SIGN IN to access Harper’s Magazine
1. Sign in to Customer Care using your account number or postal address.
2. Select Email/Password Information.
3. Enter your new information and click on Save My Changes.
Subscribers can find additional help here. Not a subscriber? Subscribe today!
A candidate whose capacity to raise enough money to beat back the tidal wave of Democratic moola is seriously in doubt. A candidate unwilling or unable to animate the G.O.P. base… A candidate one senior moment–or one balky teleprompter–away from being transformed from a grizzled warrior into Grandpa Simpson. A candidate, that is, who poses an existential question for Democrats: If you can’t beat a guy like this in a year like this, with a vastly unpopular Republican war still ongoing and a Republican recession looming, what precisely is the point of you?
Yet polls show McCain is competitive and there is every indication
that the presidential race will be close, whether he is running
against Barack Obama or Hillary Clinton. At this point, no matter what
happens in Pennsylvania on Tuesday, the likelihood is that Obama will
win the Democratic nomination.
(Although I increasingly believe that Clinton’s toughness and street
smarts make her the stronger candidate against McCain, and there are
more members of McCain’s camp who believe that than you might suspect.
McCain could turn out to be Bob Dole, but it’s also true that Obama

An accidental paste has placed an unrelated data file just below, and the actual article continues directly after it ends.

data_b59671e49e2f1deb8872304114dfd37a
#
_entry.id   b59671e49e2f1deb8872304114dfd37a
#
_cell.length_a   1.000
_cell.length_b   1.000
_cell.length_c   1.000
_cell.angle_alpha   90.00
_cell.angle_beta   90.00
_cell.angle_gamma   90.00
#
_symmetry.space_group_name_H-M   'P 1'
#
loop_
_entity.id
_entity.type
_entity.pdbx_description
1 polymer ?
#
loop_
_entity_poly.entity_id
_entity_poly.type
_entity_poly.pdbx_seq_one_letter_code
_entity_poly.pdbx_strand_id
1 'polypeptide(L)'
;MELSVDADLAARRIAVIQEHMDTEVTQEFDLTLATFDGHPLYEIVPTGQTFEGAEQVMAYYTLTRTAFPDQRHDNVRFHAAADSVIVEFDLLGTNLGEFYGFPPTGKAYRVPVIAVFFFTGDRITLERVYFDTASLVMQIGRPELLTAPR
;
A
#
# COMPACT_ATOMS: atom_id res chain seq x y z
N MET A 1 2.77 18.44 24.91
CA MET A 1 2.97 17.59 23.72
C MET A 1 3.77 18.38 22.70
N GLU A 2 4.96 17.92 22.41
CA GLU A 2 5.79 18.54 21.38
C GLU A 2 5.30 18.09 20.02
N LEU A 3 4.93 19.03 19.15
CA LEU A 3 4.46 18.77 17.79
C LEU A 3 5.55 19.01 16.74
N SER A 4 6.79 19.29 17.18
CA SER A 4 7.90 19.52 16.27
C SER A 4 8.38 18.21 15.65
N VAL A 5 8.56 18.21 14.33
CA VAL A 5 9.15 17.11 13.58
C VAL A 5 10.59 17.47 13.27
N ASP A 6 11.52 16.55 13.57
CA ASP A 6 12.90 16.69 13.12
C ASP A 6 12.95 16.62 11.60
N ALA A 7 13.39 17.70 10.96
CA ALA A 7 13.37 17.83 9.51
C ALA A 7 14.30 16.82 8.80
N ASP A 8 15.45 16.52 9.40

might turn out to be Michael Dukakis. Playing fair in politics is for
I recently asked Jordan Lieberman, publisher of Politics
magazine (formerly Campaign &
Elections), for a list of ten factors that will determine the outcome
of an Obama-McCain race. He and I discussed his list of ten of items over the phone, and below I’ve added a small amount of commentary to his thoughts.
If Hillary turns things around, I’ll do a similar item on the basis of
a McCain-Clinton match up in November.
Starting with the obvious–Iraq. As McCain himself recently
before quickly backing off, if Americans believe that U.S. policy in
Iraq is failing, “then I lose.”
The economy. A severe downturn before November, while not as fatal
to McCain’s chances as would be a return to chaos in Iraq, will badly
damage his candidacy, as voters will generally see it as a Bush/G.O.P.
The youth vote. Younger voters traditionally vote at lower levels
than any other group. Obama has generated a lot of enthusiasm among
this sector, but will they actually come out in November?
Barack Hussein bin Laden, or, Does negative campaigning still
work? McCain will be careful not to directly associate himself with
political dirty tricks, but there’ll be plenty of “independent” G.O.P.
groups working to portray Obama as an American-hating radical Muslim
(and as ABC News recently showed, the media will lend a helping hand).
But there have been signs that the effectiveness of negative
campaigning is waning, especially against Obama.
How will Obama do with white male voters? (More specifically, how
will Obama do with white male voters in the roughly ten states that
are actually up for grabs, like Ohio, Pennsylvania and Colorado?) So
far, Obama has won significant support from these voters–but up until
now, he’s winning it when the other option is Hillary Clinton. Will he
win reasonable support from white men when they have as an option John
The Hispanic vote. It had been trending Republican up until 2005,
when a new and intense bout of nativism erupted in the G.O.P. But
McCain is the one Republican who could win a decent share of the
Hispanic vote, which will be important in some key Western states and
Florida. Complicating matters for Obama is that, so far, Hillary
Clinton has been beating him handily with these voters.
The vice presidential nominee. Obama will probably be looking for
a running mate who will provide foreign policy gravitas and “balance”
to the Democratic ticket. Things are far trickier for McCain as he has
no natural choice for VP. “McCain has problems with conservatives, on